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Sustainable Urban Landscape > Water Quality and Conservation
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CONTACT FOR THIS PROGRAM:

Don Schultz

donald.schultz@gcccd.edu

Phone: (619) 660-4023

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Sustainable urban landscaping

WATER QUALITY AND CONSERVATION

WATER SOURCES

In a year of normal rainfall of just 10 to 12 inches, 80% to 90% of the water we use is imported by the Metropolitan Water District of Southern California (MWD), and the San Diego County Water Authority (CWA). Our water arrives via a 242 mile-long aqueduct bringing Colorado River water from Lake Havasu and originating from snow melt from the mountains of Utah, Wyoming or Colorado. Other sources include water which is captured in reservoirs north of Sacramento and released through natural rivers and streams into the Sacramento-San Joaquin Delta. The California Aqueduct then carries the water to State Water Project contractors like the MWD.

There are three water treatment plants in San Diego county; Otay Treatment Plant, Alvarado Treatment Plant, and the Miramar Treatment Plant. Water quality is sampled and tested by the Public Utilities Department's Water Quality Laboratory to determine if any quantity of contaminates are present.

Importing water over distances of hundreds of miles allows Southern California to enjoy a more comfortable life style but it comes at a cost. Water rates are relatively high as 80% to 90% of our water must be purchased and pumped to local storage facilities.

There are 10 reservoirs in San Diego County:

  • Barrett Reservoir
  • El Capitan Reservoir
  • Hodges Reservoir
  • Miramar Reservoir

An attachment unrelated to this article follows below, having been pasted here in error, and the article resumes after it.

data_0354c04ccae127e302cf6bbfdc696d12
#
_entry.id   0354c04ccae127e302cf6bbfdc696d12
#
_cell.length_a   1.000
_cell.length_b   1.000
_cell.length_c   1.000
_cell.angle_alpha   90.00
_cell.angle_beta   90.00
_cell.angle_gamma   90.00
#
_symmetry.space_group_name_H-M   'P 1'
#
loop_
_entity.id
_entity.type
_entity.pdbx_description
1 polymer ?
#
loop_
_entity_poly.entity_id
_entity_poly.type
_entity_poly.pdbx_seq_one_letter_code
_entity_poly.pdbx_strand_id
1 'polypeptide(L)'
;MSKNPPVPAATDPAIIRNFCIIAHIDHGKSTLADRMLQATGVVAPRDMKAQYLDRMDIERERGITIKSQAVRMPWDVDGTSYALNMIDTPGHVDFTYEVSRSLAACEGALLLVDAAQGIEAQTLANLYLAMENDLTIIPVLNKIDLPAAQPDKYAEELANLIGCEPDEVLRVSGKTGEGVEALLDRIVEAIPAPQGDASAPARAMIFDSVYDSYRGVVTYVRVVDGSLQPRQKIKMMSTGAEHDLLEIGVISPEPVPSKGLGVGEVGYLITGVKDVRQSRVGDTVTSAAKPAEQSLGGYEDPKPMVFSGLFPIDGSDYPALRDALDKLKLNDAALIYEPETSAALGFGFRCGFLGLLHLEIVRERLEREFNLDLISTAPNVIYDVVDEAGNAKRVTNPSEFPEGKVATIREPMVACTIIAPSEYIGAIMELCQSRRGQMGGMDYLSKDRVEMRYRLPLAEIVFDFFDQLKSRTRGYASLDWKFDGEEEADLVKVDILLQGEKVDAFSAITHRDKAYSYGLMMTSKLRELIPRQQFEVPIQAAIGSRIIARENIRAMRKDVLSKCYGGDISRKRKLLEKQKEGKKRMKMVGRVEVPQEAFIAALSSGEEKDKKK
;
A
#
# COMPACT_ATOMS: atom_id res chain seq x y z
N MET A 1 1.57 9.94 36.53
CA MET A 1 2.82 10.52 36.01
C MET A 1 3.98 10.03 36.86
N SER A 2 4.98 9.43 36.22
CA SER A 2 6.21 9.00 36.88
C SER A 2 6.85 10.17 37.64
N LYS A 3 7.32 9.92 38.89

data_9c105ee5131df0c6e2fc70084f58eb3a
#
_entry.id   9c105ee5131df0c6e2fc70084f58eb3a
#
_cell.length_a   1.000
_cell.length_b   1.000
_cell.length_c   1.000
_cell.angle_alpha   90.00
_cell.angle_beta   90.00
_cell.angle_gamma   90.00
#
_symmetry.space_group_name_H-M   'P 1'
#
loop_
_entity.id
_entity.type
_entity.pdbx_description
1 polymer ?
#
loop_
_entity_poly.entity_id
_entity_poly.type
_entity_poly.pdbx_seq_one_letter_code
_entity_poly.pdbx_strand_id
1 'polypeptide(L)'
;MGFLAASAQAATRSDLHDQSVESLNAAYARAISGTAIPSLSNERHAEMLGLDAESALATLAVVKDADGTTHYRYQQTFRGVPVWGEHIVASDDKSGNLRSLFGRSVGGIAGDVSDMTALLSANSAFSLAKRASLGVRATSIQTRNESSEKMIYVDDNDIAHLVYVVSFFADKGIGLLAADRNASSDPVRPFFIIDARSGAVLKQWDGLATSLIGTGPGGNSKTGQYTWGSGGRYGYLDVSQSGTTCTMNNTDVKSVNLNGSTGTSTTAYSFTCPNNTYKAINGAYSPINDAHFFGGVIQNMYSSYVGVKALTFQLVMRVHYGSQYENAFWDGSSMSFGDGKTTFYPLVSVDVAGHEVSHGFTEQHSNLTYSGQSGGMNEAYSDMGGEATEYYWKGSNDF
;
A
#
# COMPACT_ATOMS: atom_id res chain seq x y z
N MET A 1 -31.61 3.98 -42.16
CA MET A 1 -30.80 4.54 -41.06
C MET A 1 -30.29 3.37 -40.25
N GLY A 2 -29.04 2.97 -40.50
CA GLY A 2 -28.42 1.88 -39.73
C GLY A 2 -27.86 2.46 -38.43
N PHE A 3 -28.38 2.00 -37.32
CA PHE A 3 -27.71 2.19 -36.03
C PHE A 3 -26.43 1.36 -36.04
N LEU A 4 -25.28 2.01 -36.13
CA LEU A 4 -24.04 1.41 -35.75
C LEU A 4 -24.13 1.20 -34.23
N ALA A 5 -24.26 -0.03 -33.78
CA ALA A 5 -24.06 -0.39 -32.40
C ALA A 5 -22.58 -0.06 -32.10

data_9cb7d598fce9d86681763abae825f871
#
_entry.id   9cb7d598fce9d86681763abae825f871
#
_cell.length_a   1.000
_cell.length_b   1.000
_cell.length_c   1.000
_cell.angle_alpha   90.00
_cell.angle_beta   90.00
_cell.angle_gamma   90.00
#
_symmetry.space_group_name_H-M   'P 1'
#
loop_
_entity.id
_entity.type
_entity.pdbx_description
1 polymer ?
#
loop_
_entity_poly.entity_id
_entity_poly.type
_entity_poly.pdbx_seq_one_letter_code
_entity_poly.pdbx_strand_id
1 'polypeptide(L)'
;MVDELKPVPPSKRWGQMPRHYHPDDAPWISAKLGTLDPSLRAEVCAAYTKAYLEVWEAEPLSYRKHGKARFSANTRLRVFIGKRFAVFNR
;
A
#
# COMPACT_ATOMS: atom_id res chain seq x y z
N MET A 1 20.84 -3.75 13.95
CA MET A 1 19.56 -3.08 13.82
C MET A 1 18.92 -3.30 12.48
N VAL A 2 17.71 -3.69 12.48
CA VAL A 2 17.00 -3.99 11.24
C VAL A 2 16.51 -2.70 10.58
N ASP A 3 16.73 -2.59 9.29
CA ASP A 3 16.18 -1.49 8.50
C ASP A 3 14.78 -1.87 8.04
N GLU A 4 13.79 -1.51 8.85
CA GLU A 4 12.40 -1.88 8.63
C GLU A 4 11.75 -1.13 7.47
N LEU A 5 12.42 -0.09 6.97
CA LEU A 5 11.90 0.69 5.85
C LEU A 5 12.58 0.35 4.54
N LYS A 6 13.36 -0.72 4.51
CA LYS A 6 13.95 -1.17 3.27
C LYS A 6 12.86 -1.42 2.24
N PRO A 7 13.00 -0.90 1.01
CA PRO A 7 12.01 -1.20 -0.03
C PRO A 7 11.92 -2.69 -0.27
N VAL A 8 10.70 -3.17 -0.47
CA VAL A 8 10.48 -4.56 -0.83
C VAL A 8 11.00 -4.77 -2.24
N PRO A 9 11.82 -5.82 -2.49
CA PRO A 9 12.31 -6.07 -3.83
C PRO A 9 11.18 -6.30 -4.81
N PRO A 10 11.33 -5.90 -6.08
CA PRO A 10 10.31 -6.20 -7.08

• Morena Reservoir
  • Lake Murray
  • Lower Otay and Upper Otay Lakes
  • San Vicente Reservoir
  • Sutherland Reservoir

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The City of San Diego - Water Quality

City of San Diego, Public Utilities - Recycled Water


WATER CONSERVATION

Water conservation can be defined as any beneficial reduction in water use, loss or waste, as well as the preservation of water quality. Water efficiency is one tool of water conservation that results in more efficient water use and results in a reduction in the demand for fresh water. To ensure availability for future generations, the withdrawal of fresh water from an ecosystem or natural environment should not exceed its natural replacement rate. This practice of balanced usage is considered sustainable. Minimizing human water use helps to preserve fresh water habitats for local wildlife and migrating waterfowl, and reduces the need for new dams and other water infrastructure.

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City of San Diego, Public Utilities- Water Conservation Program

In San Diego County, approximately 55% of the total water usage is for landscape applications. As of June 1, 2009, the San Diego City Government has issued a Stage 2 Water Alert. This Level 2 Drought Alert has mandatory water conservation restrictions that regulate the times, frequency and duration of landscape irrigation. The list of water use activities is broad-reaching and specific. Check to find if you are in compliance with these mandatory laws.

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City of San Diego, Public Utilities - Water Level 2 Alert


QUALITY STANDARDS

Water quality generally concerns the physical, chemical and biological characteristics of water and is a measure of the condition of water relative to the use the intended use, either for human consumption, or for environmental purposes. The most common standards used to assess water quality relate to drinking water, safety of human contact, and the health of the environment. Clean Water Act set the standards and the criteria for the protection of aquatic life as well as for human health. The United States Environmental Protection Agency (EPA) limits the amounts of certain contaminants in tap water provided by public water systems.

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 Guidance from the U.S. Environmental Protection Agency


POTABLE WATER FOR DRINKING

Water quality depends on the local geology, ecology, and human uses such as sewage dispersion, industrial pollution, and overuse of reservoirs which may lower the water levels. The Safe Drinking Water Act authorizes EPA to issue two types of standards. Primary standards regulate substances and pollutants that potentially affect human health, and a set of secondary standards regulate aesthetic qualities, those that affect taste, odor, or appearance.

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EPA- Ground Water & Drinking Water